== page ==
Is there anything cooler than seeing a car driving down the street – especially one you’re already in love with – with those dark tinted windows? In addition to adding some considerable charisma to an already sexy car, choosing the right tint can protect your interior from harmful UV rays.
Still, it isn’t as easy as just slapping some tint on any available surface and calling it a day. What should you know before you tint your muscle car’s windows?
1. Different Kinds of Tint
Before you decide to tint the windows of your muscle car, the first step is to understand the different types of tint you’ll have to choose from. Depending on the kind of look you’re hoping to achieve, there are six different types of tint, including:
Dyed tint is the least expensive type of window tint. It’s usually made of three layers: adhesive, dye, and a resilient top layer designed to take the brunt of the dust and dirt thrown up by car tires. You can find very dark tints in this style, but they aren’t generally UV-resistant. Over time, exposure to sunlight can cause the black dye to turn purple.
Like the dyed option, metalized tint is made of layers, but in this case, there are four layers instead of three. The adhesive layer bonds the tint to the glass. Next comes the UV blocking and a metalized colored layer before wrapping everything up with the protective topcoat.
This is a great option, but if you’re looking for a UV-resistant tint that will help protect the interior from exposure to UV rays, it will be more expensive than other options. The metal content in the tint can also interfere with radio and cell phone signals.
Hybrid window tinting also utilizes four layers, but it uses less metal to give you the best of both worlds: a middle-ground between metalized and dyed tint. It doesn’t offer the same sort of heat blocking as metalized tint, but it shouldn’t interfere with your cellphone.
Ceramic is a new entry in the realm of window tint and might not be available in all areas. This three-layer tint doesn’t fade like dyed alternatives and is incredibly scratch-resistant while still offering high visibility. It’s got all the pros of the metalized tint with none of the cons.
Unfortunately, it is also one of the most expensive options on the market right now. It creates a matte finish on the window, which is perfect if you’re trying to go for that all-over matte look. It’s also not suitable for privacy tints because they don’t get as dark as other types.
Carbon is another new tinting technology that works similarly to ceramic while providing darker tint options. Unfortunately, the carbon particles make it more challenging to see through the windows at specific angles, which means it probably isn’t the best option, even if it’s available in your area.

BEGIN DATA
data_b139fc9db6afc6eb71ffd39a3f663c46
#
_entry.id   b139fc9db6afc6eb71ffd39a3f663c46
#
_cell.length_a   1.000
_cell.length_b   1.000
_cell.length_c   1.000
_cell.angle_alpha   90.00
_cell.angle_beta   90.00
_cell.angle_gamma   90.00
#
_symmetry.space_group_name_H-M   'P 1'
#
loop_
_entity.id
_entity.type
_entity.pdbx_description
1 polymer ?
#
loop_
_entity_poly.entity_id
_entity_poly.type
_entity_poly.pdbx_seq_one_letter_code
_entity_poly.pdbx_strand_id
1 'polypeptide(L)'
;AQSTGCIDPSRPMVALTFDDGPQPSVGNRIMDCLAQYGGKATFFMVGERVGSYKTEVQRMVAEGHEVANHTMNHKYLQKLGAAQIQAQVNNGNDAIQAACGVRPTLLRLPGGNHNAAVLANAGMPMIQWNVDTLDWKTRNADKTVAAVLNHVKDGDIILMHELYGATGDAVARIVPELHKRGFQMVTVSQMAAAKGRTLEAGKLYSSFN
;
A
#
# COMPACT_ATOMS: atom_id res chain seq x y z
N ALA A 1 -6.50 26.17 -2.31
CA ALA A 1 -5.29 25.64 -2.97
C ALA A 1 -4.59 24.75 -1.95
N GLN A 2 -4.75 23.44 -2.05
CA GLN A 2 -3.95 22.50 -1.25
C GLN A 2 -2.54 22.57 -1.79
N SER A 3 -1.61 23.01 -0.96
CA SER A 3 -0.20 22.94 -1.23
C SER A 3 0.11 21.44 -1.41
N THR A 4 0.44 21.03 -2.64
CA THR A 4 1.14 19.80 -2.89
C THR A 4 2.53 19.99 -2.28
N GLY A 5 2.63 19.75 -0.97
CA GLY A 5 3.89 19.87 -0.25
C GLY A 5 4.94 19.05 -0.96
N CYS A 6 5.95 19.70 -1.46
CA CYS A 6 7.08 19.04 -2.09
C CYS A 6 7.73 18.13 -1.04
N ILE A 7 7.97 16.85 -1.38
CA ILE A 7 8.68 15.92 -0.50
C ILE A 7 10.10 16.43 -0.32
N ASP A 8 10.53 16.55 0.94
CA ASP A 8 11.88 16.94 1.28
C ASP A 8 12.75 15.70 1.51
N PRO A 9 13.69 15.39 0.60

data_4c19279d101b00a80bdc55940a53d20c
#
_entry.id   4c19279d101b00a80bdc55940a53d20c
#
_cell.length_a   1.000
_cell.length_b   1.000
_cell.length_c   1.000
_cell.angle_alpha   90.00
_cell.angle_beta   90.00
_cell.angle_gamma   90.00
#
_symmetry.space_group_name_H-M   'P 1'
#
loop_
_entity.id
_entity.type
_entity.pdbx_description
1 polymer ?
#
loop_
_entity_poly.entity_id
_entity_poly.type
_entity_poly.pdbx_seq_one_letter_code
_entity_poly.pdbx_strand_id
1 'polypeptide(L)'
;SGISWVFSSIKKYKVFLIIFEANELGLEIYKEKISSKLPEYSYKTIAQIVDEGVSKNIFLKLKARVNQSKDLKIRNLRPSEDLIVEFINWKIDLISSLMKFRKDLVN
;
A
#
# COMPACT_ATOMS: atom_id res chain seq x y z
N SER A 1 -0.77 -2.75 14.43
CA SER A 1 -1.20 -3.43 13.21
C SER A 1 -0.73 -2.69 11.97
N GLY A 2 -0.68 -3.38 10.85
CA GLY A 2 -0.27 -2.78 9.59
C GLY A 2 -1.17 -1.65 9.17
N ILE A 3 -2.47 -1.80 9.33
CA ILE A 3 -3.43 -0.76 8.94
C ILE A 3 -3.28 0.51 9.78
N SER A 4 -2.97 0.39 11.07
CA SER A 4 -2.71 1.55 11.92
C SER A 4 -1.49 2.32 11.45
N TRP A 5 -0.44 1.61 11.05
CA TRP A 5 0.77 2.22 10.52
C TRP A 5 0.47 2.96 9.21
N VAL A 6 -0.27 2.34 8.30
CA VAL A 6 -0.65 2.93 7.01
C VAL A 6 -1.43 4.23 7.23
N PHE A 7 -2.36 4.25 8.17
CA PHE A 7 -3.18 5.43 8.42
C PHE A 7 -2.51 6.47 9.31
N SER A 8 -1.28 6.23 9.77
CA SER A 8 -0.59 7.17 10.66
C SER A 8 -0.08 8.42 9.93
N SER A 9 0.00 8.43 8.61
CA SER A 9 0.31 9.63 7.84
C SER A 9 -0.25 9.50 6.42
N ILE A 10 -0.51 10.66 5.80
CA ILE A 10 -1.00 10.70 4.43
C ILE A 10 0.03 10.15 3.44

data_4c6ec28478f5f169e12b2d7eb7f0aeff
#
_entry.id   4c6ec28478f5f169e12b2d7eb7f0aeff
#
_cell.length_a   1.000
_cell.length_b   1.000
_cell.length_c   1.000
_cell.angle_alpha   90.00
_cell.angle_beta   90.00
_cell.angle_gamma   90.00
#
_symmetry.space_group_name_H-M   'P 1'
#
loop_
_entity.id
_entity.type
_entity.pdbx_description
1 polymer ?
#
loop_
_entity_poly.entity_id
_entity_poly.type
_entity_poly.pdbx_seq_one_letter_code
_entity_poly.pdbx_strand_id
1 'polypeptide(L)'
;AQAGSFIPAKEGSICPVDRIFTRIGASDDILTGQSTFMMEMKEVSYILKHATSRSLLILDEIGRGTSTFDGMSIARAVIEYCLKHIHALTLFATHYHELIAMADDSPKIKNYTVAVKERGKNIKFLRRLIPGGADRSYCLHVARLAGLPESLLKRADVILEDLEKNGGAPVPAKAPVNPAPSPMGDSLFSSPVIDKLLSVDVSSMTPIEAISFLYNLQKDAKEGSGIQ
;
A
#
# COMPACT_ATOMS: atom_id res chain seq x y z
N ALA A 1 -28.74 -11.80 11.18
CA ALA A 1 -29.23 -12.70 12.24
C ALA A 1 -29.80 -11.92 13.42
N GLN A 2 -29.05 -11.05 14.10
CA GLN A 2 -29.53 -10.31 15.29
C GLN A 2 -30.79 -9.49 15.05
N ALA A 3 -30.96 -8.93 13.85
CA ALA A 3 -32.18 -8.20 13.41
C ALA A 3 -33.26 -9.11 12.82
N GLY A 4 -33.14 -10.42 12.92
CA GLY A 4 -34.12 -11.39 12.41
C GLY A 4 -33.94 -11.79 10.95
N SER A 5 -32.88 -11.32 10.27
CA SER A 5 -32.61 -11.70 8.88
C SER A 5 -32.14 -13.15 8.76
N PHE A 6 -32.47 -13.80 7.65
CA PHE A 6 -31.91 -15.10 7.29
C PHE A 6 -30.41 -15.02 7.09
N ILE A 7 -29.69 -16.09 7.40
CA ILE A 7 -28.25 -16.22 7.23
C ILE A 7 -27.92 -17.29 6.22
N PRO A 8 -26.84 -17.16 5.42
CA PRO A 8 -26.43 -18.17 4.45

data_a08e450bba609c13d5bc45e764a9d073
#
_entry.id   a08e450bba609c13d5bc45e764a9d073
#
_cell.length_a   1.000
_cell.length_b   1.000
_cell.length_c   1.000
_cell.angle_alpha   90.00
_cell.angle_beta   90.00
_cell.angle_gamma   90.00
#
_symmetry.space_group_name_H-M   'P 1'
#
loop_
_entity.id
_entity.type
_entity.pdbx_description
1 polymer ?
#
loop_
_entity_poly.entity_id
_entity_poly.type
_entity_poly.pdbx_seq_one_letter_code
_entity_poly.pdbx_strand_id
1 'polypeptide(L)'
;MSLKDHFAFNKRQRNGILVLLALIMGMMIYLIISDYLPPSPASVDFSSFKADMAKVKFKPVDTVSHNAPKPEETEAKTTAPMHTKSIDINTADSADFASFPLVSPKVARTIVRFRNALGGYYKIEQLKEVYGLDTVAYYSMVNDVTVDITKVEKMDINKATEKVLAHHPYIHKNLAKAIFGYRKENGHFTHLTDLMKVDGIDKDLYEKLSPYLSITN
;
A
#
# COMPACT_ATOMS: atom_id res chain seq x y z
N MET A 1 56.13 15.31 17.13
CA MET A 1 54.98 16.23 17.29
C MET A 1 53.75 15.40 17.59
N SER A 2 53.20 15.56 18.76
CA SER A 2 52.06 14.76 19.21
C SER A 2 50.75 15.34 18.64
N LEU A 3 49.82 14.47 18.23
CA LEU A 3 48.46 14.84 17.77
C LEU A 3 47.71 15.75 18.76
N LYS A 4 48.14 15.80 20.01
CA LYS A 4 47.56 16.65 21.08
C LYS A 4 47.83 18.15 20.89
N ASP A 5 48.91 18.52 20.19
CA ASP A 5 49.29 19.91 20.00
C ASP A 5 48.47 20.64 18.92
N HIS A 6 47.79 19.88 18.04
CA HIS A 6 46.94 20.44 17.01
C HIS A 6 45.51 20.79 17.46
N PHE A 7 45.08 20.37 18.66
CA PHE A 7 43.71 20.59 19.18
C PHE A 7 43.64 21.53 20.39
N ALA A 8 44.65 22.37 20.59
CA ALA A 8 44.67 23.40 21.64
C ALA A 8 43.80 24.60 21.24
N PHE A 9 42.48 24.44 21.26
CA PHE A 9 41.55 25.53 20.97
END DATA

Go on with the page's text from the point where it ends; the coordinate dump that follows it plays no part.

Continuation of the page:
There is crystalline tint available if you want some UV protection without adding any actual color to your windows. This is strictly for UV and heat blocking and won’t change the color of your windows.
Now that you know your options, here are some other things to consider.
2. Your State’s Laws
Don’t jump straight to the darkest tint you can find. Depending on the state you live in, you might find yourself on the wrong side of the law. Your front windows might need a different tint level than those in the back. There might be specific laws that allow you to put non-reflective tints on the windshield, but it’s usually only on the top portion of the glass. Some states allow different colors, while others only allow black and gray.
If you require a tint to drive safely, you may be able to get a medical exemption that will allow you to have a darker tint than would otherwise be legal on your vehicle.
3. Whether You’re Planning to Show the Car
If you’ve got a gorgeous muscle car in good condition, one of the best ways to show it off is by taking it to a car show. If this is in your plans for the future, you might want to hold off on the dark tint – at least for now. Check the rules and requirements for the shows you wish to attend to confirm their rules regarding window tinting.
If you’re trying to show an all-original muscle car in its glory, adding a window tint might disqualify you from running and make it more challenging to achieve that dream.
4. Professional vs. DIY Application
A professional tint job can be expensive, costing anywhere from $200 to $1,000 or more, depending on the type of tint, the size of the vehicle, and how many windows you’re tinting. Doing the job yourself can be considerably less expensive, but there are some downsides.
First, you’re buying the tint by the roll unless you’re lucky enough to drive a vehicle that is popular enough to merit a pre-cut tint set. Second, some materials – such as dyed tint – will bubble and look awful if they’re not applied correctly. Finally, you will have to spend extra money on the proper tools to apply the tint.
Even if you do everything right, there is still the chance that something could go wrong, leaving you with a shoddy tint job. You’ll have to swallow the cost of more materials or the expense of taking it to a shop to get it fixed.
To Tint or Not to Tint
In general, adding a layer of window tint to your car can be a great way to protect the interior from sunlight and prying eyes, especially if you don’t park it in a garage. The only thing that might prevent you from applying the perfect tint to your muscle car is the laws in your state and any intentions to show the vehicle. Other than that, tint to your heart’s content!
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